I have had family members go off to fight in those wars and even met a guy who is alive now who thinks he was killed in France in World War 1 (who knows?), so I like to pay my respects to those people when I can.
I don't see it as glorifying war, quite the opposite really.
I think it's a nice gesture to remember the fallen and just how horrific war is.
When I see poppies though it reminds me of the other war that's supposedly being fought, the "War on Drugs".
I'm no fan of drugs like heroin and cocaine and have never used them in my life up to this point and can't really ever see myself doing so for recreational purposes, as I detest these drugs.
But I do like a good poppy seed bun on occasions.
I do like alcohol and I don't have a problem if people want to smoke pot (I've tried pot and it did nothing for me) and I hardly ever touch prescription drugs, because my health has been fine over the years...touch wood.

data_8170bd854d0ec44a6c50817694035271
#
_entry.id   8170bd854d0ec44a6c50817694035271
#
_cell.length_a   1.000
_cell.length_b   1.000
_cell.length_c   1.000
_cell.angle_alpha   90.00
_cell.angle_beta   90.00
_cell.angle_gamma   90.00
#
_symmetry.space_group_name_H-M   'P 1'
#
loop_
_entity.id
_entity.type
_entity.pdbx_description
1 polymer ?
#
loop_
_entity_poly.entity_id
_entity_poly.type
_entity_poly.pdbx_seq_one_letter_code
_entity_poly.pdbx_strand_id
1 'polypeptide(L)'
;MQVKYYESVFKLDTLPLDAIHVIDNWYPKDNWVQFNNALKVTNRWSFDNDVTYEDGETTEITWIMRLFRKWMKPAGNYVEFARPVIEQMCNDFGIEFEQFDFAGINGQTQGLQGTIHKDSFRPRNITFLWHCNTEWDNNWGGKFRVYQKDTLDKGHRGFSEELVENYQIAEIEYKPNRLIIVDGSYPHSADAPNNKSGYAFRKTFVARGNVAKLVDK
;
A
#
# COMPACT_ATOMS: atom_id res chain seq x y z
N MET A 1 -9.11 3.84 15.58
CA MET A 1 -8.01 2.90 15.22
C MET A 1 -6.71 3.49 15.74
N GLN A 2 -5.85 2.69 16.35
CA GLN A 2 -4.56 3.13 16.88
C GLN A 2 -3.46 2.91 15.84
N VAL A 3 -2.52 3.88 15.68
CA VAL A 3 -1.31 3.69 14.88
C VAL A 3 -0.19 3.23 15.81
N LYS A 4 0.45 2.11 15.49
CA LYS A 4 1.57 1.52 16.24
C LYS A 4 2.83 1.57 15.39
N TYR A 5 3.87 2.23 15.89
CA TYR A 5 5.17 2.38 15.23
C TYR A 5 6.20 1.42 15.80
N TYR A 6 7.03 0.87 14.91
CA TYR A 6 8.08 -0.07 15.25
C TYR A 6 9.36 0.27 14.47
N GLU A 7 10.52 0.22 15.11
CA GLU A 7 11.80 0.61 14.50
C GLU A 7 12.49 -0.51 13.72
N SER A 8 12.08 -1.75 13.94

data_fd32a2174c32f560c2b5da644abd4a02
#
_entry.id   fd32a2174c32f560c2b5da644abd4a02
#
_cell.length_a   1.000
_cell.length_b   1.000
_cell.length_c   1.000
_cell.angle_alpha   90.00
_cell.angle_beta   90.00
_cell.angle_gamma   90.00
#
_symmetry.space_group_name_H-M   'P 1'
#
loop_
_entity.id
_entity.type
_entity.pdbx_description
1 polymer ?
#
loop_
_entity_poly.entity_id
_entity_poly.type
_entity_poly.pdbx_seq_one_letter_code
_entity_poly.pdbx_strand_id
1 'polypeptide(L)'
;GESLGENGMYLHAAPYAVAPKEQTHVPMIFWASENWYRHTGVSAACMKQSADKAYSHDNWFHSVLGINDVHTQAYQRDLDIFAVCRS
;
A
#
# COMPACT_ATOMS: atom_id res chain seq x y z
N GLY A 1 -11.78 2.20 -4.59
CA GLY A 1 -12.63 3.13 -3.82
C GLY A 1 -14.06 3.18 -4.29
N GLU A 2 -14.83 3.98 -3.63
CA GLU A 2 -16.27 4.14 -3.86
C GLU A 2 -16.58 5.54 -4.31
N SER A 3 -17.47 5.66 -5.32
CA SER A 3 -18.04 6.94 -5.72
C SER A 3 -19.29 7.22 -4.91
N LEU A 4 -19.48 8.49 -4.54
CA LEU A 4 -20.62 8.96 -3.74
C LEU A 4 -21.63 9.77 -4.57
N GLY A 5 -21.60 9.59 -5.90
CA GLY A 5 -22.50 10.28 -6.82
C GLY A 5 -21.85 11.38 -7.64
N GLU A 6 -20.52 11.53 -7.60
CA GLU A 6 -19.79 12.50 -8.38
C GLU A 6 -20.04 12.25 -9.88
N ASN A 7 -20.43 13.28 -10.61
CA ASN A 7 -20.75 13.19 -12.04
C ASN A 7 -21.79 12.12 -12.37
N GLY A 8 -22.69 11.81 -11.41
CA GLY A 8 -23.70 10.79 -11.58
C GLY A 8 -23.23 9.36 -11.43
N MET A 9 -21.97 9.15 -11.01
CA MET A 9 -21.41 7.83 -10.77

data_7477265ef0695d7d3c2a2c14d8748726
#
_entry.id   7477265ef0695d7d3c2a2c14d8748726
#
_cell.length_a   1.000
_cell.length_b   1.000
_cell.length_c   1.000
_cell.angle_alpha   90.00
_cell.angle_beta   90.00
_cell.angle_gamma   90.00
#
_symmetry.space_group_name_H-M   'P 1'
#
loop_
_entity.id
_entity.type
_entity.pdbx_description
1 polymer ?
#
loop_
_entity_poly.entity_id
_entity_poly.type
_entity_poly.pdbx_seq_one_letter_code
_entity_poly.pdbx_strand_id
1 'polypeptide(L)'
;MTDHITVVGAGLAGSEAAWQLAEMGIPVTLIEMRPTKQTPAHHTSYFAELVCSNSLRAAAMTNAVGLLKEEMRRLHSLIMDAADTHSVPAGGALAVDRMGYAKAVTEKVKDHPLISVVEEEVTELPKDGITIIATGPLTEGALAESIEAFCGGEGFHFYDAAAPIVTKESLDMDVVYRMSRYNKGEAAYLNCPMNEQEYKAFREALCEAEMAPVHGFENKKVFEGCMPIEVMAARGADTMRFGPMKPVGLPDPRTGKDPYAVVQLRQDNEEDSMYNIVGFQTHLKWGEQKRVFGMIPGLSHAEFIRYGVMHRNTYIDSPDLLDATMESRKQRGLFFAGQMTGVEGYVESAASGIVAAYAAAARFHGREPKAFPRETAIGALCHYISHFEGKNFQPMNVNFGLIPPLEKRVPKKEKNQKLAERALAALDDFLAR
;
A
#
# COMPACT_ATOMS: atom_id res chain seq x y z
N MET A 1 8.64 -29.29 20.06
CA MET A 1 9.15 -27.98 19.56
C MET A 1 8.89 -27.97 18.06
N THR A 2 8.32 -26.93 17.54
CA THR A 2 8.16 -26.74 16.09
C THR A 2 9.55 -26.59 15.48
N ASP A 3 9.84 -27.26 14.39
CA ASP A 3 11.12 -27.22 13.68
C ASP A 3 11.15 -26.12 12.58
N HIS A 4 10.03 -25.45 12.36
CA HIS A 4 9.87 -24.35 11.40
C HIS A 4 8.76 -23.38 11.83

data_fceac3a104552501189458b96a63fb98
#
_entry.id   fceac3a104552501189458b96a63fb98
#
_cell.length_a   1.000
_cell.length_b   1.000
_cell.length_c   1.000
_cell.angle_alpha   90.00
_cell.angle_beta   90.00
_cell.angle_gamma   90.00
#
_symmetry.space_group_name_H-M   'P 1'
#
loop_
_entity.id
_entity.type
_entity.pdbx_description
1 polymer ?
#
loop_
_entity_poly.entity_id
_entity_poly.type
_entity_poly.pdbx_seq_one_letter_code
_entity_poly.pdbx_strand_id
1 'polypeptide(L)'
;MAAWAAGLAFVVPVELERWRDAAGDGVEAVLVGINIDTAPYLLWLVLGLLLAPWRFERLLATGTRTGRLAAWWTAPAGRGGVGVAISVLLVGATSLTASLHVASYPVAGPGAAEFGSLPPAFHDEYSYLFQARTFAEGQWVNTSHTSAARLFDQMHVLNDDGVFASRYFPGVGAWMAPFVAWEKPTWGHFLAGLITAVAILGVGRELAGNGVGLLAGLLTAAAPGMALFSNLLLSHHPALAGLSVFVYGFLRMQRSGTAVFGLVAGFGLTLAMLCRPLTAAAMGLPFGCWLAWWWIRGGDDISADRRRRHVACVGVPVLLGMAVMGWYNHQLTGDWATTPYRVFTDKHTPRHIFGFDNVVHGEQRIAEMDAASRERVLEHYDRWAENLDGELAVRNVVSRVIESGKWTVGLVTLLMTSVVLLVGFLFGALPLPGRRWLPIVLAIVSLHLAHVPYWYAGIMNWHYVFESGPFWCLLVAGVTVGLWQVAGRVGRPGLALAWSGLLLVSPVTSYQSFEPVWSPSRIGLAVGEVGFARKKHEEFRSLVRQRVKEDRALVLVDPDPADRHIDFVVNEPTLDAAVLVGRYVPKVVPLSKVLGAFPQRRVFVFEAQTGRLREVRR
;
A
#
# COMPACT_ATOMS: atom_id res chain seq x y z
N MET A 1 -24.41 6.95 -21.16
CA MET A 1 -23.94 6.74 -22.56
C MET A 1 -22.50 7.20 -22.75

I'm not so stupid though that I don't realize that out of all of those drugs listed above that alcohol is probably the biggest problem and killer out of them all.
So I can see my hypercritical bias when I say that I don't like people using heroin and cocaine, but the reality is that none of these drugs will ever be stamped out of society, especially when there is lots of money to be made out of producing them.
You can even try having a real "War on Drugs" and you still wouldn't win, I think.
I was watching the above movie on Netflix the other day and found it amusing when the poppy growing problem in Afghanistan was brought up and it was suggested the farmers could grow cotton instead, but that would have competed with the American cotton industry, so that idea was put to bed...and probably under cotton sheets, too;-)
But if the "War on Drugs" was a serious enterprise the Afghans would be made to stop growing poppies, wouldn't they?
Unless some other party was benefiting from their farming practice as well that is.
Most wars are just evil jokes that turn out to be nightmares for those who get drawn into fighting them.
Something I think it pays to remember each year.